Published on April 30th, 2011 by Alan L Sklover
Question 1: Hello. Can you tell me if I can legally obtain a copy of my personnel file after termination in the state of Tennessee?
The Short Answer is “Maybe, and Maybe Not.” The law in Tennessee says that you do not have a “legal” right to obtain a copy of your personnel file unless you are a State Worker. (Tennessee Code 8-50-108). That said, you may have a good argument that you have a right to do so if (a) your former employer has a policy of granting copies upon request, or (b) your former employer says, in its Employee Manual or Handbook that it will provide a copy upon request. And even if you don’t have a “legal” right, or a good “argument,” it doesn’t hurt to ask, especially if there is a good reason behind your request.
Hope that’s helpful,
Question 2: I accepted and signed a job offer from the job placement agency and submitted all the required files (all info including SSN, ID’s, etc.) Then, two days later I got rejected because I am only a Green Card holder and not a citizen. I was supposed to start the job five days after accepting the offer. Question: Is there a breach of contract at the employer’s end?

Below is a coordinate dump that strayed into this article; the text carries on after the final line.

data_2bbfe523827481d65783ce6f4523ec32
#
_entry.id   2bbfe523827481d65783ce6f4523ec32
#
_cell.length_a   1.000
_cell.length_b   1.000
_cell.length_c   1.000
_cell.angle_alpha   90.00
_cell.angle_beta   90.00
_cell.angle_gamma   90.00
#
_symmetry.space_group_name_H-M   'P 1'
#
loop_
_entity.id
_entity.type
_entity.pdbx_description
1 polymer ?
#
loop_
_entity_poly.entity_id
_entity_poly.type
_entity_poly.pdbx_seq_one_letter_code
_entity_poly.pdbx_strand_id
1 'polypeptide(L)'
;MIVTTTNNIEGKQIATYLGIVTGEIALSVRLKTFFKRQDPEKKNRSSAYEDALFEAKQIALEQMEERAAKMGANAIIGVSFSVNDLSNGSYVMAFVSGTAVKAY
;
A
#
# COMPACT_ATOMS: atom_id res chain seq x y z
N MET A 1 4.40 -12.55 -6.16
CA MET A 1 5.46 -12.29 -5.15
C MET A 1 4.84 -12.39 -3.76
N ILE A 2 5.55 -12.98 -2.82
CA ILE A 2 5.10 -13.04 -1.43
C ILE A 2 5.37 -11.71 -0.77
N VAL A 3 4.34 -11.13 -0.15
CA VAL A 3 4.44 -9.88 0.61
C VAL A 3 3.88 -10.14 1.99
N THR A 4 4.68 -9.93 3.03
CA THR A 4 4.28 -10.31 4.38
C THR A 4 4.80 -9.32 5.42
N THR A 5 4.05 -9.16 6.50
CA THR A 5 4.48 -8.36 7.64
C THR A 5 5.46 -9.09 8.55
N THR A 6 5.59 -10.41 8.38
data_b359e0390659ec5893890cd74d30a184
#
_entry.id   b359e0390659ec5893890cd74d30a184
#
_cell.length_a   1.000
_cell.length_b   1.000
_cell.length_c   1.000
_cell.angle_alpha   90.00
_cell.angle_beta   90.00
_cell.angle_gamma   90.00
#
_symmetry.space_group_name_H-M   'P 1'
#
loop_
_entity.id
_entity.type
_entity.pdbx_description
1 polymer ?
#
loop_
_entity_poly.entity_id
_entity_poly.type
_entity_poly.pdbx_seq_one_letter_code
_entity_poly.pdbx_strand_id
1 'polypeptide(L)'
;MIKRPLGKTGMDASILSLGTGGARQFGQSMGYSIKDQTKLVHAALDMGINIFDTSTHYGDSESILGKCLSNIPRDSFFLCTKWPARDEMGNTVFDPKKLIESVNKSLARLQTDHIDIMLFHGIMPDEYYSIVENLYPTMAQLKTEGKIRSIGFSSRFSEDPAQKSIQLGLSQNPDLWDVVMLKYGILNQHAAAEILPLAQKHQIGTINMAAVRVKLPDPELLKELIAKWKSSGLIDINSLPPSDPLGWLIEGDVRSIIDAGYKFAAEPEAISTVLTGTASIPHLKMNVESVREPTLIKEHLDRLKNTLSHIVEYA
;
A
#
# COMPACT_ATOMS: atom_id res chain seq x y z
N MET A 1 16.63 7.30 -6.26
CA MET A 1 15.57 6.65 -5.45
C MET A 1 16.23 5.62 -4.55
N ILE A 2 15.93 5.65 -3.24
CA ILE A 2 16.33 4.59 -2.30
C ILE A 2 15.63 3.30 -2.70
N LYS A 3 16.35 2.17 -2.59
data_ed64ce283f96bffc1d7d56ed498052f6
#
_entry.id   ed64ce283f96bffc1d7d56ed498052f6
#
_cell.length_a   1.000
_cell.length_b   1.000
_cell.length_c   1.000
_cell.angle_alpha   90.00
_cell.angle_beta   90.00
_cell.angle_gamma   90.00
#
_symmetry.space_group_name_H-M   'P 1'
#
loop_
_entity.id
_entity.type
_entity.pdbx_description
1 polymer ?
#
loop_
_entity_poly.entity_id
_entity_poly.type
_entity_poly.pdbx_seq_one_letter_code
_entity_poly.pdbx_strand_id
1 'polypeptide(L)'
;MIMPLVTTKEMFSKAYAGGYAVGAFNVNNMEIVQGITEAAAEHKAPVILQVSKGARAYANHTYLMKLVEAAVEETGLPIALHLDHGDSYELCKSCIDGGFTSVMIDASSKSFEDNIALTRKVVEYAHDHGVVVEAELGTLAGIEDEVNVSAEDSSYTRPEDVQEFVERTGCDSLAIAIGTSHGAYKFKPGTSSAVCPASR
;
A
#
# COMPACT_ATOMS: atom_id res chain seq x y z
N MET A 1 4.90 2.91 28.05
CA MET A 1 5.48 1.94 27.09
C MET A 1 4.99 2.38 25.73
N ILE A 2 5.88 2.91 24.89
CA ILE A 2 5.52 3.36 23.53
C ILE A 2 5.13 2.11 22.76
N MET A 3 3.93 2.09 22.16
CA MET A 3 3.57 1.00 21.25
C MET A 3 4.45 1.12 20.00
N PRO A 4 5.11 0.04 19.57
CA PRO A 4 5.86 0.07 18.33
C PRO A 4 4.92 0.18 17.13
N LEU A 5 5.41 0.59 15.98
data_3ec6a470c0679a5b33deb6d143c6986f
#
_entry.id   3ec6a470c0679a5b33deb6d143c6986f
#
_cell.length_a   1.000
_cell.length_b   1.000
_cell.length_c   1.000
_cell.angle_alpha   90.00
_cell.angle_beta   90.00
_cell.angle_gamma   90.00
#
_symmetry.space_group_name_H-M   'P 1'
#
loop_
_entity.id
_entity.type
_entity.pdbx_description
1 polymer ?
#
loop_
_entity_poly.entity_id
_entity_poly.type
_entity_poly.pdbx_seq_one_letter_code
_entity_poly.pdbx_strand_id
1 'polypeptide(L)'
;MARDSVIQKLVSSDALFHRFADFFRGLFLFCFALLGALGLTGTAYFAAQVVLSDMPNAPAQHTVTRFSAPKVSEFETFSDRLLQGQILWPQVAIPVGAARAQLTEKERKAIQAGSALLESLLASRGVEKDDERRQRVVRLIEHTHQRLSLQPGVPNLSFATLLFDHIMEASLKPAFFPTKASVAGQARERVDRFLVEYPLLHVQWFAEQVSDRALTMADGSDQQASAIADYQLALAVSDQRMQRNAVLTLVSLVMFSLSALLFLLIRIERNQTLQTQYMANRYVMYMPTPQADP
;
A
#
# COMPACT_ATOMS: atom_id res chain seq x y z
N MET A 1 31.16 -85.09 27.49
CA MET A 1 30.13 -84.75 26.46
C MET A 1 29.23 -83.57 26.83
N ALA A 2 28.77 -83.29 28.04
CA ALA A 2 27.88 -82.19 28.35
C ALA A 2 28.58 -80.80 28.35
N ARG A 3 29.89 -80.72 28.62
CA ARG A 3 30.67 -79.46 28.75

The Short Answer is “No.” Though I am not licensed to practice law in Arizona, I can tell you that, for three separate reasons, the law in all states I know would say “No”: (1) First, it seems you did not meet one of the “conditions” of employment: U.S. Citizenship; (2) Second, you did not yet start working; the general “law of contracts” says that, unless one of the two sides start to “perform” his side of things, neither is bound to continue; and (3) If you did not have an employment contract for a job for a specific period of time, the law says that either side can end the employment relation even after a minute.The one exception to this is that a termination of services should not impose harm or cause damage. So, for example, if a painter is painting your house, it is presumed he or she will complete the job before resigning and leaving you with a half-painted house. Likewise, if a marketer or PR professional is in the middle of a marketing or PR campaign, it is implied into their agreement that they won’t walk out in the very middle of the job or campaign, without fair and adequate notice.